Furthermore, having watched several TV documentaries on Netflix and YouTube I adopted a new approach to life. The theory is your body needs four core foundations to promote health. They are diet, exercise, low stress levels, and rest.

My lifestyle at that point was contrary to all  of those foundations. I was doing myself no favours whatsoever.

I have amazing parents, an amazing girlfriend and friends who support and encourage me, and I would be in an entirely different predicament without Mr. Peach, Mr. Dewar and their wonderful team in Leeds. I now try to live every day as it’s a blessing. To enjoy the time I have left. I’ve embraced a new way of thinking!

Since July 2017 I have eaten a plant based, whole foods diet which I’ve religiously stuck to. I feel great, have tonnes of energy, and have lost over four stones in weight. My exercise is moderate, based on the exertions of looking after an 8 year old boy and running the junior football team in which he plays –  I jog once a week for about forty minutes too. I had a very stressful job, which I’ve since been able to change with the help of my employers who have gone above and beyond in their support. The thing I need to work on is going to sleep at a reasonable hour. I’m not perfect – I need a few hours to myself on an evening. 

I firmly believe you must help your body to fight disease. I highly recommend that if your doctor tells you to take Vitamin D, you do so, and you should watch programmes such as “Forks over Knives” or “The C Word” for a different perspective on food. Since changing my diet and lifestyle I have not had a recurrence. It may be co-incidence. I was told traces of melanoma were left behind from my last operation and fully expected to be having further treatment. However, having gone through a six month period of having almost one per month, I’ve not had one in approaching nineteen.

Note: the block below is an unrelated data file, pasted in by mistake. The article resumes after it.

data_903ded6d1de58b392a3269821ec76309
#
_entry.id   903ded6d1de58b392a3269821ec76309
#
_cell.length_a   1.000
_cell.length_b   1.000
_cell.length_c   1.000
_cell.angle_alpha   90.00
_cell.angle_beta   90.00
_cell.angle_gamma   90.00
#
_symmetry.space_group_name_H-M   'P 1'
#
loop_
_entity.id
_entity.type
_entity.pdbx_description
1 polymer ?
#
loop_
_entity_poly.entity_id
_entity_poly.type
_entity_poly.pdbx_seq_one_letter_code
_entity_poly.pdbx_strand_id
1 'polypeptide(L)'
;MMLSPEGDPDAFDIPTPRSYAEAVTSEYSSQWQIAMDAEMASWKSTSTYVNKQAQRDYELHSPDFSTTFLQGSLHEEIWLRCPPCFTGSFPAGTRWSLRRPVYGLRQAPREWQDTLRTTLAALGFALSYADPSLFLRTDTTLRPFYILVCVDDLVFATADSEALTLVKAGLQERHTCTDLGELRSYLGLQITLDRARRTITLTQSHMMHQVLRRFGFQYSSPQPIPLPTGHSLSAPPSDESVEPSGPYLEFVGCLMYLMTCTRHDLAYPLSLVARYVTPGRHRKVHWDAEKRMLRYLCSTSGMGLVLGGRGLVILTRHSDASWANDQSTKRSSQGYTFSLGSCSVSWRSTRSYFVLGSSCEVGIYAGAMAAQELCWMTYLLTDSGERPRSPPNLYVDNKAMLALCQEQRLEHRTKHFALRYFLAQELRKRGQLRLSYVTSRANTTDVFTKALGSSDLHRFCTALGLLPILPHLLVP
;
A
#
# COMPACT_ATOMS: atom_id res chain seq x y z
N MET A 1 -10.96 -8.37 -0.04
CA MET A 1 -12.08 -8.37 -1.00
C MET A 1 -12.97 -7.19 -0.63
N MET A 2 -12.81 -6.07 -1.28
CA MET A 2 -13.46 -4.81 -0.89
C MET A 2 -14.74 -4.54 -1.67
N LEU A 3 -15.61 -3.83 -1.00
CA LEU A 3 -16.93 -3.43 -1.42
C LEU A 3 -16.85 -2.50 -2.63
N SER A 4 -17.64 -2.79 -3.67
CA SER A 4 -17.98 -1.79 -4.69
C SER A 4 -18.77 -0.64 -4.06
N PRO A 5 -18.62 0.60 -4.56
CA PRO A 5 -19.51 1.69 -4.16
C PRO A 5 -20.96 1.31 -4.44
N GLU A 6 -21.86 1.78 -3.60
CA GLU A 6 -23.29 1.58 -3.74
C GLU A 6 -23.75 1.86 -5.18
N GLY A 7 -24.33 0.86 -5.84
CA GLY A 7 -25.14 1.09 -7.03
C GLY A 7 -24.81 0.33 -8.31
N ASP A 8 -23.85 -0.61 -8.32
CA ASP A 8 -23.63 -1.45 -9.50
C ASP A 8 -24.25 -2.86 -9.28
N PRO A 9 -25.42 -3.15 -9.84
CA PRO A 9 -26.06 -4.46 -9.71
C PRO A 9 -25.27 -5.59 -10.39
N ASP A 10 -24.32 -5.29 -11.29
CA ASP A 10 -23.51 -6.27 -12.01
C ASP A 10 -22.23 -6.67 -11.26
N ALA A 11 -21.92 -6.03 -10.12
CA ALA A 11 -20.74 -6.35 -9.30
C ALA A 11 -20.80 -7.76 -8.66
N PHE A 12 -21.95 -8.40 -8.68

With a positive outlook something good can be found from something bad. I feel so much better for choosing to change my lifestyle, but in all honesty it wouldn’t have happened without the urgent need to look after myself for the sake of my son. We never give it a second thought to question our own mortality until you hear those terrible words, and I’d like to think my journey has led me to a better mind set and view on life.

I hope what I’m doing for myself will help me reach my initial goal of seeing his 18th birthday and beyond. And I hope that if you’re reading this you might consider a change to your lifestyle – I believe it could make a difference, and it certainly won’t hurt.

Finally, I’ll leave all you parents with this thought. Regardless of how difficult it is to get your child to wear factor 50 sun cream (believe me, I know) you must persist. I do not ever want my son to come home with news that he has melanoma, and it might be because I didn’t make him wear it as a child. You can make a difference!